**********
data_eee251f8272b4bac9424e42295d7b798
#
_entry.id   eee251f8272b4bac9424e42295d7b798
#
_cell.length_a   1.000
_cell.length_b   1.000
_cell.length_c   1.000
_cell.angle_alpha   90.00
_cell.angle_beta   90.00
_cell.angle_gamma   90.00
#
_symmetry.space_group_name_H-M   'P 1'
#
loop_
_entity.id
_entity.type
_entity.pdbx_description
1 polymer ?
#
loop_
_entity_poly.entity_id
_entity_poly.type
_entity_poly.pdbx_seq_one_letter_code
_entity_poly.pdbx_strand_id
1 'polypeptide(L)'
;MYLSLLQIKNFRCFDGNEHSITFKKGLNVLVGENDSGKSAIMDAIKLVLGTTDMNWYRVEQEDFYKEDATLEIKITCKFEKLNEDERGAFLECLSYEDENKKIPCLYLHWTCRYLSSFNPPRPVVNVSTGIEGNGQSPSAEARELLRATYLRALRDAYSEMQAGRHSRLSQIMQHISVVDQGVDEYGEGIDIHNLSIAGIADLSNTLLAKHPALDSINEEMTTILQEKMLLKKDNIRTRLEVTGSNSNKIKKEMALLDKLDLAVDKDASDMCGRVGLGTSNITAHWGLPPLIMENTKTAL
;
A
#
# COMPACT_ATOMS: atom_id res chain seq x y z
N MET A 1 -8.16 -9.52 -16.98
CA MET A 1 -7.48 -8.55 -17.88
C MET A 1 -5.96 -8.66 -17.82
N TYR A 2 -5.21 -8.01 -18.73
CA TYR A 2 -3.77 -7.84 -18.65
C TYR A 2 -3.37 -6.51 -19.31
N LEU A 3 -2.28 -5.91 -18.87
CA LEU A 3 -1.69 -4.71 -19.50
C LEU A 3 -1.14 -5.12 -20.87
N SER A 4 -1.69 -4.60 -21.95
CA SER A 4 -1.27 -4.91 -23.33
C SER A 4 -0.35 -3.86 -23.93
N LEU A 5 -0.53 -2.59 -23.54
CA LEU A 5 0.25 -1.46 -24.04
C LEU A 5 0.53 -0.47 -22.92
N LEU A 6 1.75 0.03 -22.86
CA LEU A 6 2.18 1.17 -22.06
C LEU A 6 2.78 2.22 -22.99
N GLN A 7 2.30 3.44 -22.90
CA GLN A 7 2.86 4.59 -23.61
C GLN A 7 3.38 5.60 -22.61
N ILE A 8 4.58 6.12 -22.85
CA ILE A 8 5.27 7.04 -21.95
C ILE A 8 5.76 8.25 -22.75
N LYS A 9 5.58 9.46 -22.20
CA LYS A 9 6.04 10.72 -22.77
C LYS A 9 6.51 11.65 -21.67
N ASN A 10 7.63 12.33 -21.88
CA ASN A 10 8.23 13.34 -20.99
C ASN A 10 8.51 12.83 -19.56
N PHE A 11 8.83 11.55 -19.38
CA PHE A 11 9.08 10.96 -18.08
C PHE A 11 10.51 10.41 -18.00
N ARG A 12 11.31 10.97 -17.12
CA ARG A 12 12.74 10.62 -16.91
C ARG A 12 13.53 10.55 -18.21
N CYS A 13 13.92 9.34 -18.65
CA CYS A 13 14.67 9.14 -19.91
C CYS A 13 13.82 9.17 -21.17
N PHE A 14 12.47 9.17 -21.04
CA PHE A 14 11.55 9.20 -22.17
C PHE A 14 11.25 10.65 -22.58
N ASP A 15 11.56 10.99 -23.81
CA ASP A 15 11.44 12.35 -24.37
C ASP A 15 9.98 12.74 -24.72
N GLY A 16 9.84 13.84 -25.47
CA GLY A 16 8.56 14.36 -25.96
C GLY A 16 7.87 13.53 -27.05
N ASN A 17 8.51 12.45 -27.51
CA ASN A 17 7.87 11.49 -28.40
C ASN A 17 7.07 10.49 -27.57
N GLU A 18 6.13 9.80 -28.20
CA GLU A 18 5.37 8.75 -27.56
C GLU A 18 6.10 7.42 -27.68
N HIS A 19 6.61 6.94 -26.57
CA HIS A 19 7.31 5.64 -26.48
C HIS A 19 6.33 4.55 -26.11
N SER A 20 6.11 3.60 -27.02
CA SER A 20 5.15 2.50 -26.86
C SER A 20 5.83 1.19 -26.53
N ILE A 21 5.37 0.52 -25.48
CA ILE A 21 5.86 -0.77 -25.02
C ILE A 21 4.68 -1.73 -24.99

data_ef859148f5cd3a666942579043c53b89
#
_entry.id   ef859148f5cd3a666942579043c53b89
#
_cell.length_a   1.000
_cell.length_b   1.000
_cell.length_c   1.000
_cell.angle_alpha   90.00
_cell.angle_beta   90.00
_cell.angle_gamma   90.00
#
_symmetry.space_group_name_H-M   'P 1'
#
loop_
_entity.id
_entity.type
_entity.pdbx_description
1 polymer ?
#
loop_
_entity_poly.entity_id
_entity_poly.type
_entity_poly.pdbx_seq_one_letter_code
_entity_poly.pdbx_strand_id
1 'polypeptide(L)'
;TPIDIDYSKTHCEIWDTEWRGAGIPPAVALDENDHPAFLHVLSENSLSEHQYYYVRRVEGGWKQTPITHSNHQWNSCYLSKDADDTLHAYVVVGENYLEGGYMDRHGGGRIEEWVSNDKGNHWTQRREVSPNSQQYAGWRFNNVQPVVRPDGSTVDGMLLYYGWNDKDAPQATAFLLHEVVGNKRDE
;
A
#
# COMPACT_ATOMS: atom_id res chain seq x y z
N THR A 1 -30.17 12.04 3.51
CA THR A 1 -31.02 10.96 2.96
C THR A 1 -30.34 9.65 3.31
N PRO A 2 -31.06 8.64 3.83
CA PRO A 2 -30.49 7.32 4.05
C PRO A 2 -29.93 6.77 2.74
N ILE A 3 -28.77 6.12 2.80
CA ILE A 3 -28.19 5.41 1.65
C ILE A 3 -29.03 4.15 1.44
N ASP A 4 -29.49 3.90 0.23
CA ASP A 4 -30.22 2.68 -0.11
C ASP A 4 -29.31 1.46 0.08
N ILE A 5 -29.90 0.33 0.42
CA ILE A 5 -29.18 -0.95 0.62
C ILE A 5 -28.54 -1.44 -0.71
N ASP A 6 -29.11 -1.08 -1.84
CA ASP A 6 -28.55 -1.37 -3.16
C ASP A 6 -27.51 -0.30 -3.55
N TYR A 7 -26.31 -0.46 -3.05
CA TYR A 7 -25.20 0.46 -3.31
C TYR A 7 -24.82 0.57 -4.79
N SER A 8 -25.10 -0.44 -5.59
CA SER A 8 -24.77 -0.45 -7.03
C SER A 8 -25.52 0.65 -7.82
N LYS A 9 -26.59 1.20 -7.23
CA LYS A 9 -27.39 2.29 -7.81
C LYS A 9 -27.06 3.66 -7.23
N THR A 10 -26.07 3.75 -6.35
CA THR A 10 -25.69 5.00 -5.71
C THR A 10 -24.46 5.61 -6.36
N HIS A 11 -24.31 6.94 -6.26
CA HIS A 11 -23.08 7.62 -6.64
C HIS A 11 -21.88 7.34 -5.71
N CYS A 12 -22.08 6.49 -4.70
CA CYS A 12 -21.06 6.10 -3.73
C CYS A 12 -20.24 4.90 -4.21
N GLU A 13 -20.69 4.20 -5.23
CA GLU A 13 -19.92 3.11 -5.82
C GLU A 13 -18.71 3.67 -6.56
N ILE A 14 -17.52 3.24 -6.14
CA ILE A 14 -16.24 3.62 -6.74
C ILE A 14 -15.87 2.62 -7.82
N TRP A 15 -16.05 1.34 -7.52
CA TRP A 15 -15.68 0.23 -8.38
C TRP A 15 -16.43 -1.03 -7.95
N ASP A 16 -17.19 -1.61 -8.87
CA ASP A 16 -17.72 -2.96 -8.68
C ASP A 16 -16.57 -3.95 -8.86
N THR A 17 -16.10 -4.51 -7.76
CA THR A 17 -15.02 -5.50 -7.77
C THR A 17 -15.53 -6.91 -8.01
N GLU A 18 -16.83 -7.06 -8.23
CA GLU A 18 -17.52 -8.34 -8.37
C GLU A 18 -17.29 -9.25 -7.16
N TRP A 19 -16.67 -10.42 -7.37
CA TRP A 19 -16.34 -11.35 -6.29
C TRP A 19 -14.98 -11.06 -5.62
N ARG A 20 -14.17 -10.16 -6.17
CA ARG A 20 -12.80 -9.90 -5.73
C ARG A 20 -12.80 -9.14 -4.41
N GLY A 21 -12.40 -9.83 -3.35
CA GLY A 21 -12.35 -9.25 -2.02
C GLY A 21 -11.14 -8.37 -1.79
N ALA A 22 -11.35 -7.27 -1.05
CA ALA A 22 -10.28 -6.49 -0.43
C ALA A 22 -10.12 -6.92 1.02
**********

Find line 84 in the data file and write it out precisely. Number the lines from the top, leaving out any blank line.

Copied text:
C GLU A 18 6.10 7.42 -27.68